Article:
A drama told from four family member's viewpoints, Lexi Landsman's THE PERFECT COUPLE is an interesting title choice for a book that's about anything but the perfect couple. As the blurb explains, Sarah and Marco Moretti have travelled the world together as part of their joint work as archaeologists. In Florence this time, they are searching for the famous San Gennaro necklace, once thought lost at sea, it's been an obsession of Marco's for many years. Sarah's discovery of the necklace at the site of their dig, late at night, on her own, triggers a series of events that sees the family rapidly unravel and the veneer of perfection wash away.
As the story alternates between each character you're right inside their heads, seeing all of the events from their various viewpoints. After the necklace is found, Sarah and her husband agree to put it in the safe at the dig site, but as Sarah drives home that night, she witnesses Marco kissing another woman, and ends up in a car accident that wipes all memories of recent events. She has no idea why or how, but the necklace has also gone missing, but that's nothing compared to what starts to happen within the family as the search for it heats up.
As with all these sorts of in the character's head styled books, the reader is confronted with some tricky undertakings. In THE PERFECT COUPLE, Marco is obviously far from perfect - in fact he's a bit of a creep, and Sarah seems to play the victim really well. Then there's the deceitful son, and the daughter who is dragged into the mess in the worst possible way. As each narrative viewpoint switches, the reader is forced into the position of trying to decide who is telling the truth, who is believable, who can be supported or barracked for if you like. The other problem with this sort of narrative style is that there can be a feeling of repetition as events are sometimes recounted by more than one person.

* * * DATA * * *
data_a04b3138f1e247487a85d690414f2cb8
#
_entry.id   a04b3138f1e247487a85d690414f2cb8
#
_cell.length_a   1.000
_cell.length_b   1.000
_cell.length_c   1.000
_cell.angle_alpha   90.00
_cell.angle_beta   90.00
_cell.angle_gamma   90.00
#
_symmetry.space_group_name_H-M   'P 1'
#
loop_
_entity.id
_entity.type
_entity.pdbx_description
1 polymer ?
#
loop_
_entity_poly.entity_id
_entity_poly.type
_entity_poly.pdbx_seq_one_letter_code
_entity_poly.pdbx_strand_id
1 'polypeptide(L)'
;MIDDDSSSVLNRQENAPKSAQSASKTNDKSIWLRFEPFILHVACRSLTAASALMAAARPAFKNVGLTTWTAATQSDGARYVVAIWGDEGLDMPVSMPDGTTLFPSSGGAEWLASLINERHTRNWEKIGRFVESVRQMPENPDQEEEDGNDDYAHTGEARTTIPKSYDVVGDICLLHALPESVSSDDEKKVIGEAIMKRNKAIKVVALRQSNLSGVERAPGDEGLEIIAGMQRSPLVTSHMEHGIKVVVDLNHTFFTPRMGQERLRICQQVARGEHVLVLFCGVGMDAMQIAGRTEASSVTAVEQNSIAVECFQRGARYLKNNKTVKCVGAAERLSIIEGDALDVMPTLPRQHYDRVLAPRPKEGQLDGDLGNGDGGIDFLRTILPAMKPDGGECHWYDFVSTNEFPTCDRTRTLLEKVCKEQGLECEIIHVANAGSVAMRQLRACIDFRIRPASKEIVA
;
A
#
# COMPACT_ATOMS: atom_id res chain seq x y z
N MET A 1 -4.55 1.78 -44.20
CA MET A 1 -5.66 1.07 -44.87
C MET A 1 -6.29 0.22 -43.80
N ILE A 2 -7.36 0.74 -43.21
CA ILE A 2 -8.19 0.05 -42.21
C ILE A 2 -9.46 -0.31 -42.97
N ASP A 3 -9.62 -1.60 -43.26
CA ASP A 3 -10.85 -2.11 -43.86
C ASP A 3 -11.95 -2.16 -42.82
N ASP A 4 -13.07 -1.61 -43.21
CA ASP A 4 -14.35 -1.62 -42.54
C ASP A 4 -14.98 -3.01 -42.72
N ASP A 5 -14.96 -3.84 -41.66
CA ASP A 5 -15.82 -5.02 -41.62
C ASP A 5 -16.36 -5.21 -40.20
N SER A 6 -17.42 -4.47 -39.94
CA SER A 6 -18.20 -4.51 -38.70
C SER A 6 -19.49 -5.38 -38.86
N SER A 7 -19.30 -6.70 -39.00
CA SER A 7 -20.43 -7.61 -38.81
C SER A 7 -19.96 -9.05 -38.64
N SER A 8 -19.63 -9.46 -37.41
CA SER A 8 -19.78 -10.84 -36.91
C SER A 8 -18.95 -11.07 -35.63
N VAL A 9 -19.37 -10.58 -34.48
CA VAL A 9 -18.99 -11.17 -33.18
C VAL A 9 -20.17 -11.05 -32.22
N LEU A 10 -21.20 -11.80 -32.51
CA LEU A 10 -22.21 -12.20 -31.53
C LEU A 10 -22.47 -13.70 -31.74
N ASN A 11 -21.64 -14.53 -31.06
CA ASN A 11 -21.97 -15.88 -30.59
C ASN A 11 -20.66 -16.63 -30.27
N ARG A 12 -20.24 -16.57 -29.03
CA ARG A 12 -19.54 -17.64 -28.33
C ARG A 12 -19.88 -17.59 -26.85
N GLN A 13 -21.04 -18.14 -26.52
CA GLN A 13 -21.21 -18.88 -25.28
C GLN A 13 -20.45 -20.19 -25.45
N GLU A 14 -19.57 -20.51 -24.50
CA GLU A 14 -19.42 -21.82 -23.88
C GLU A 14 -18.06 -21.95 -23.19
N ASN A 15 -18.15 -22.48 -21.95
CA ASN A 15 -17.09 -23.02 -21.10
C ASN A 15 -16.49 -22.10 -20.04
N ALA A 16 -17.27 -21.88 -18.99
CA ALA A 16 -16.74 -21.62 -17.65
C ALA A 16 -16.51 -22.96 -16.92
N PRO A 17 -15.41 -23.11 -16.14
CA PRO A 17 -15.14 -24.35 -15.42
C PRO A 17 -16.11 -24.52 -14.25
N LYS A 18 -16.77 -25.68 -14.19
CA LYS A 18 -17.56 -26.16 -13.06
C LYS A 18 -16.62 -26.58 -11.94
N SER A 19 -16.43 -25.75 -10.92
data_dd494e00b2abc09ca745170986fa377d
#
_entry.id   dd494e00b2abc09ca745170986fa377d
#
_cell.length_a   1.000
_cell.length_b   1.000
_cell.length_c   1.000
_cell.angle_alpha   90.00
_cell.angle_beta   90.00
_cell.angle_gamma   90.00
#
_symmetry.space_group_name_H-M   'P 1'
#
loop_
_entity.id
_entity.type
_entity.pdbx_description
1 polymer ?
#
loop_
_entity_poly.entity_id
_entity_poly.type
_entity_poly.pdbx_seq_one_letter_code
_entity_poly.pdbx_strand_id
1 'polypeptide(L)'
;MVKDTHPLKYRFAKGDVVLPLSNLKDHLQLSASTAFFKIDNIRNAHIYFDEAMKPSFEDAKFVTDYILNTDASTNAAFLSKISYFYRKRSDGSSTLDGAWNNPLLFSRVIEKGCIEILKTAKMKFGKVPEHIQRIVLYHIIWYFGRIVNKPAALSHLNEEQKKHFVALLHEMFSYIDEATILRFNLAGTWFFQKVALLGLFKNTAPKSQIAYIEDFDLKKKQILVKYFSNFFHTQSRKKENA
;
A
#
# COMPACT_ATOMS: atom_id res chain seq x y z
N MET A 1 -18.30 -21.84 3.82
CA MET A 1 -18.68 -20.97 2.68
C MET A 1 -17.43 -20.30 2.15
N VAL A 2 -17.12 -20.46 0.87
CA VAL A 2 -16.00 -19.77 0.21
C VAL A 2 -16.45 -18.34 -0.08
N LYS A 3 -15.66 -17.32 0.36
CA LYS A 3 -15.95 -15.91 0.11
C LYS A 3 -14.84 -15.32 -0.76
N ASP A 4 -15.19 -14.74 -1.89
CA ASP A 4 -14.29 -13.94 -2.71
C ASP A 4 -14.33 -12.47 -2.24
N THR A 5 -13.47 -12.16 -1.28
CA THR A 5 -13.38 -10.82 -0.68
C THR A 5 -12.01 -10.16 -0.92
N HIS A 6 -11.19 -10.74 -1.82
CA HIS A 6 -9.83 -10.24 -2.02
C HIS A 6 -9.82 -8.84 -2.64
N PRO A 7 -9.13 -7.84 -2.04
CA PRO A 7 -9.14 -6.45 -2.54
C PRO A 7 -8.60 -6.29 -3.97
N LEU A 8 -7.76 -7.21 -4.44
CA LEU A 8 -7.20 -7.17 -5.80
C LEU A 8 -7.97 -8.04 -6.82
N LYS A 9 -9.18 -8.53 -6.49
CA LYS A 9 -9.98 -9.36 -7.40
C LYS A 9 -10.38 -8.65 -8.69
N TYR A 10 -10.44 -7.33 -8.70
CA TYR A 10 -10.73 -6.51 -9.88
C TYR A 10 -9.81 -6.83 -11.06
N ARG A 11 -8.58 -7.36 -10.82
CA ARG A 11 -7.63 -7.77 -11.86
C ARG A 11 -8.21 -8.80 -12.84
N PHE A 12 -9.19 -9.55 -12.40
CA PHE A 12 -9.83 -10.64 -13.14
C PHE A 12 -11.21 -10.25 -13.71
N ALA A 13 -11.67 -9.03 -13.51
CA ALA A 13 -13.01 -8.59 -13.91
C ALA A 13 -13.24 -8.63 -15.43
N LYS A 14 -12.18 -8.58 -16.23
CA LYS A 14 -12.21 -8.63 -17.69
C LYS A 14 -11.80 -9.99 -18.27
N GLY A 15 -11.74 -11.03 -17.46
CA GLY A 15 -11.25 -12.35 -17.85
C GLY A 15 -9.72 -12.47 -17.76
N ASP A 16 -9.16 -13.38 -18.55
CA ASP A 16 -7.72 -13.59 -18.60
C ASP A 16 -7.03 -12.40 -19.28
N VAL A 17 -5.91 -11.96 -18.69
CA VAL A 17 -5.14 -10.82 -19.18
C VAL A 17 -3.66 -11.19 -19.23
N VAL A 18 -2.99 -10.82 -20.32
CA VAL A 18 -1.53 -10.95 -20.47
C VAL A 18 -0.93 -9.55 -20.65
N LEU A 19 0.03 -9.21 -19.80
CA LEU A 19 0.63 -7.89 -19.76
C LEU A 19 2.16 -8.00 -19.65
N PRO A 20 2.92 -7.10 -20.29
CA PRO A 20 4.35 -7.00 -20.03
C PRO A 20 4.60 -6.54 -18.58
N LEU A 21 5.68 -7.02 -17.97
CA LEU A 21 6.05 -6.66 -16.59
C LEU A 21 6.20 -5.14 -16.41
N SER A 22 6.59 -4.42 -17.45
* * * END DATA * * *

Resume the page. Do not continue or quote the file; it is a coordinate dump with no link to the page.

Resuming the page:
It's a brave move by Landsman as it's a tricky undertaking to carry the various viewpoints forward, place the reader into the heads of some complicated and not always sympathetic characters, and keep the momentum of the plot that has that need to consider things from multiple people's points of view. There's also that issue of the cheating husband, and the wife who is seemingly in denial, and seemingly passive about the worst excesses of Marco's behaviour - professional and personal. Needless to say Marco's a prat and frankly it was hard to feel anything much in the way of sympathy or even concern about his precious professional reputation - what with him having staked everything on finding that necklace. Obviously sympathy here is meant to lie with Sarah, who may be a lot stronger than it initially seems, same with the son who is leading his own double life, and has a few barbs to fire at his own father into the bargain.
As with all of these styles of books though, a reader's connection and like or dislike of the novel is going to depend absolutely on a feeling of connection with somebody in this story. You're going to have to spend a bit of time in their heads after all and there's nothing more tricky if you can't stand any of them. It will be interesting to see how THE PERFECT COUPLE is received overall.